Informal signage, meant to inform Rawalpindi’s residents and those who may be visiting, offer more than just guidance or instructions: they offer us a window into civic life in the garrison city. One can see where the municipality falls short of its targets and where there is a greater underlying civic problem; but only if you read the signs right.

The inscription on the stairs of the Purana Qila Mosque may read ‘Note: Do not put shoes on the stairs’, but the instruction obviously falls on deaf ears.

Similarly, the ignored ‘No Parking’ sign in this photograph shows a blatant disregard for the rules in the Narankari Bazaar area.

But both photos reveal a disturbing trend: public spaces are shrinking. Overcrowding and high population density are leading to situations where there is simply not enough space for everyone.

The tone of this message, painted on a wall in another part Narankari Bazaar, is more imploring than anything else. It reads: “Urinating here is prohibited. Please do not urinate here, otherwise people from the office will taunt you”.

The sight of someone urinating in public, however repulsive, is not an uncommon one in the Pakistani context. Especially in an urban setting, where one would expect there to be more facilities than are available in the more remote parts of the country, a lack of public lavatories and a greater lack of proper health and hygiene measures is quite noticeable.

Public spaces that see hundreds of thousands of people everyday are woefully ill-equipped to deal with the sanitary requirements of a burgeoning populous.

Rawalpindi is littered with private streets and alleys. This elaborate sign placed at entrance to one such thoroughfare outlines the hazards of venturing into this ‘hallowed ground’.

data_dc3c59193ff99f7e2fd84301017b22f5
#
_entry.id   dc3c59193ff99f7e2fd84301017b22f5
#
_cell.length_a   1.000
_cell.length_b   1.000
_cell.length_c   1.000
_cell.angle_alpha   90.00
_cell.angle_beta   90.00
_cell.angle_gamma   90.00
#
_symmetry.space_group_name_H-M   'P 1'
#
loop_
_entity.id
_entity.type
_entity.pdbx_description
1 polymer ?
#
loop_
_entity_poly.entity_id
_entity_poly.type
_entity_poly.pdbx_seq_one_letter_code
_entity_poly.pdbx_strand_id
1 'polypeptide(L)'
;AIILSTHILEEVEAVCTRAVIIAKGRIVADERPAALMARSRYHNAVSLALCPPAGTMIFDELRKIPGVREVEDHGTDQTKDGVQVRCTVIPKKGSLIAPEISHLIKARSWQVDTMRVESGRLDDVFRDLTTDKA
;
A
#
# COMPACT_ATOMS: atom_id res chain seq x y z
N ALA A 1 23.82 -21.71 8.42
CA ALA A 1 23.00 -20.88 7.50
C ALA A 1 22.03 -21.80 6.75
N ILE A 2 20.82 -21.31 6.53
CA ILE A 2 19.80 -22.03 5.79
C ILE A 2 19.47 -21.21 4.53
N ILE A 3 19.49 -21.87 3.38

The sign reads: “1. This is a private street leading to a residence. Outsiders are not allowed inside. 2. Do not block the street entrance by parking your vehicles or you will be responsible for any damage incurred. 3. Meter readers may contact the school gate in case the street gate is closed.”

The finality in the tone of the authority that had this sign put up gives the reader an insight into their mindset. Annoyance with repeated violations of decorum and/or invasion of privacy in what people consider ‘their own backyard’ speaks volumes about how congested the city has become. God help the man who dares tresspass here.

Spotted in Bhabra Bazaar, this poster announcing a death in the community, carries an important message.

Ostensibly meant to ensure that no one is left in the dark regarding the tragic demise of a loved one, the poster reads: “Funeral Announcement: Friends are informed that Haji MD has died by the will of God and his funeral will take place…”

The notice continues to name loved ones and is doubtlessly meant to supplement announcements from the local mosque.